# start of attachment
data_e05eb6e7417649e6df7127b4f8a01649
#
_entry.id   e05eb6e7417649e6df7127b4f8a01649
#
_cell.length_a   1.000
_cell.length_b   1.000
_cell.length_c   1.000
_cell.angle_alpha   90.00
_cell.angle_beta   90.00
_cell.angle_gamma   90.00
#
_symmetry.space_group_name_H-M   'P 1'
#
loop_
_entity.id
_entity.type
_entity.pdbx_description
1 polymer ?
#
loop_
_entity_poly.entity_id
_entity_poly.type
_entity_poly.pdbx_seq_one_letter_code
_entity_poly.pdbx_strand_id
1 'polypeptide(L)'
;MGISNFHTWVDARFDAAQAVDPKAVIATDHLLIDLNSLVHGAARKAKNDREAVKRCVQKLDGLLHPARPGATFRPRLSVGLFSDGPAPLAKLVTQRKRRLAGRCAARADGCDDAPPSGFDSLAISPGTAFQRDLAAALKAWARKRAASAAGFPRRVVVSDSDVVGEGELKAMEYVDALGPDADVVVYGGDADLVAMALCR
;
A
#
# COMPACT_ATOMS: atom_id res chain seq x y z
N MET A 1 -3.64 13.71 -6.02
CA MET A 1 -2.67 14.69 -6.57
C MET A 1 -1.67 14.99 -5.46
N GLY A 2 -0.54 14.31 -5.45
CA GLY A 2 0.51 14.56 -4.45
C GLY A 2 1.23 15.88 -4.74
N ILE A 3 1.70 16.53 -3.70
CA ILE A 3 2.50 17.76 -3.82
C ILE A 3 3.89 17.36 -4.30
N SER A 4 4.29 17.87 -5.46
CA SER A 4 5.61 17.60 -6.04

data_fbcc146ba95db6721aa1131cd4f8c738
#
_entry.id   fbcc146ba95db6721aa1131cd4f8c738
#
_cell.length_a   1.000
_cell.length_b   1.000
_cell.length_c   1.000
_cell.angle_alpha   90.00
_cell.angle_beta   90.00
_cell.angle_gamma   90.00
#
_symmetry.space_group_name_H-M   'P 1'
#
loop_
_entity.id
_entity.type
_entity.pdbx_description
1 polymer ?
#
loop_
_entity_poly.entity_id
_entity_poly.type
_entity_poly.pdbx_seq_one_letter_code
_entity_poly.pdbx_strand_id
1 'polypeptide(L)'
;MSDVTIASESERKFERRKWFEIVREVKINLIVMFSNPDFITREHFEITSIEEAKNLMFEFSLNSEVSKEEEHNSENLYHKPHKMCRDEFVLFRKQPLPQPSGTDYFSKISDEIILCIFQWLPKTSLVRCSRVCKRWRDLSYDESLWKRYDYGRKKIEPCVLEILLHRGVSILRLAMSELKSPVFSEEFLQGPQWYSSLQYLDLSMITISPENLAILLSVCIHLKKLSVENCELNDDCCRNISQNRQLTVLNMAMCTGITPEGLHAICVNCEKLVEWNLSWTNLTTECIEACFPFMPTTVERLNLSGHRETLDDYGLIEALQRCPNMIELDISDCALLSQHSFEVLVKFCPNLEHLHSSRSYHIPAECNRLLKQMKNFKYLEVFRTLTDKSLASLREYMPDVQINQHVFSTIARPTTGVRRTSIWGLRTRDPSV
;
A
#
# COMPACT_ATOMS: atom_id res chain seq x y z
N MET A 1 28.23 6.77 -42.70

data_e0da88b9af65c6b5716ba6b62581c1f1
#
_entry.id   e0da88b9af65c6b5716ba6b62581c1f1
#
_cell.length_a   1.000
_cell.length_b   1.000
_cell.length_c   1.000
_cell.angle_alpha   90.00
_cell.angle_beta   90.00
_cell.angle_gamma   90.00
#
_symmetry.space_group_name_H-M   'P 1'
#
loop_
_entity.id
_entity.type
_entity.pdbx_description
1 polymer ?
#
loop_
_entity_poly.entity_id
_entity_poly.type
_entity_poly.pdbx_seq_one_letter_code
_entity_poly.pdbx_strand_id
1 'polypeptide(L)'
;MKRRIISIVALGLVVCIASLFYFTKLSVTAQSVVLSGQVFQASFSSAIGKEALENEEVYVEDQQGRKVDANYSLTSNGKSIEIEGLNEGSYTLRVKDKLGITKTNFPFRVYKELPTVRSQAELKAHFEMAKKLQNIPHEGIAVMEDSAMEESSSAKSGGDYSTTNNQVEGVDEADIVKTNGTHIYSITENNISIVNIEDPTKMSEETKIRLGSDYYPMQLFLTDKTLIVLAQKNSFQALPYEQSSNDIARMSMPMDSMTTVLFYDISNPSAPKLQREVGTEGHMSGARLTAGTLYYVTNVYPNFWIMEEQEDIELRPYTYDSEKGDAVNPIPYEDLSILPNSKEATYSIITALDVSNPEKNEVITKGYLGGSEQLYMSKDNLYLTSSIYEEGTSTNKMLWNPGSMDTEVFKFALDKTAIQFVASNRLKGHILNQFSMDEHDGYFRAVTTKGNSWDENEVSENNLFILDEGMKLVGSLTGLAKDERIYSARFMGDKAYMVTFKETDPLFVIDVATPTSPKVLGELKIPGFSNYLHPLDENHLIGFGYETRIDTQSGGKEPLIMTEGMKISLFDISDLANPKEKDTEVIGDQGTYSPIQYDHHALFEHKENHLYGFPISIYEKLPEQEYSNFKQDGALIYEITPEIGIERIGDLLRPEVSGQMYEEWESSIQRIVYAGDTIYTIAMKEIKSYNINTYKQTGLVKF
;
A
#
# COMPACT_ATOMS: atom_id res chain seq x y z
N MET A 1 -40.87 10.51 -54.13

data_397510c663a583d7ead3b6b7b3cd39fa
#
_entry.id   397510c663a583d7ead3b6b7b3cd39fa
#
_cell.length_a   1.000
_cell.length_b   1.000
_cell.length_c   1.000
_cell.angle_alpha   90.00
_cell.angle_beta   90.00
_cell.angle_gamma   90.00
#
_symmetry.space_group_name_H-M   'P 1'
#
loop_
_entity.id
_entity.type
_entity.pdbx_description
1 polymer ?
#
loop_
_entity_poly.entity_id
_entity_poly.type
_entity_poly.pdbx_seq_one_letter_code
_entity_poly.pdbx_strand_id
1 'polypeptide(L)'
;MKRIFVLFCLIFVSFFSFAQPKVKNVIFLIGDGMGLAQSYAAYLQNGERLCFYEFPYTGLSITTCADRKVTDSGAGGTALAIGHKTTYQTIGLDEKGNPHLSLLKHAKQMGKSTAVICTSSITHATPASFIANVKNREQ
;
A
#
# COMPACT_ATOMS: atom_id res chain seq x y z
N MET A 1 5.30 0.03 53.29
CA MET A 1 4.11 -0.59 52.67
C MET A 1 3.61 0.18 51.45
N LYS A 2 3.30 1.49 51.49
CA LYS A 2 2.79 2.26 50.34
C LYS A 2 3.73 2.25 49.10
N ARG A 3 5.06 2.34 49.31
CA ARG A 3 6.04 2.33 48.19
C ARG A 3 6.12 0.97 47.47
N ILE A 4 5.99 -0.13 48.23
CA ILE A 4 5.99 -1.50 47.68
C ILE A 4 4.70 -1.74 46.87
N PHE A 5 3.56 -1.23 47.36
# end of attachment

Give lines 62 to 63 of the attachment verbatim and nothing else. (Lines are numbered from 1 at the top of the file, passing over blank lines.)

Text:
_entity_poly.entity_id
_entity_poly.type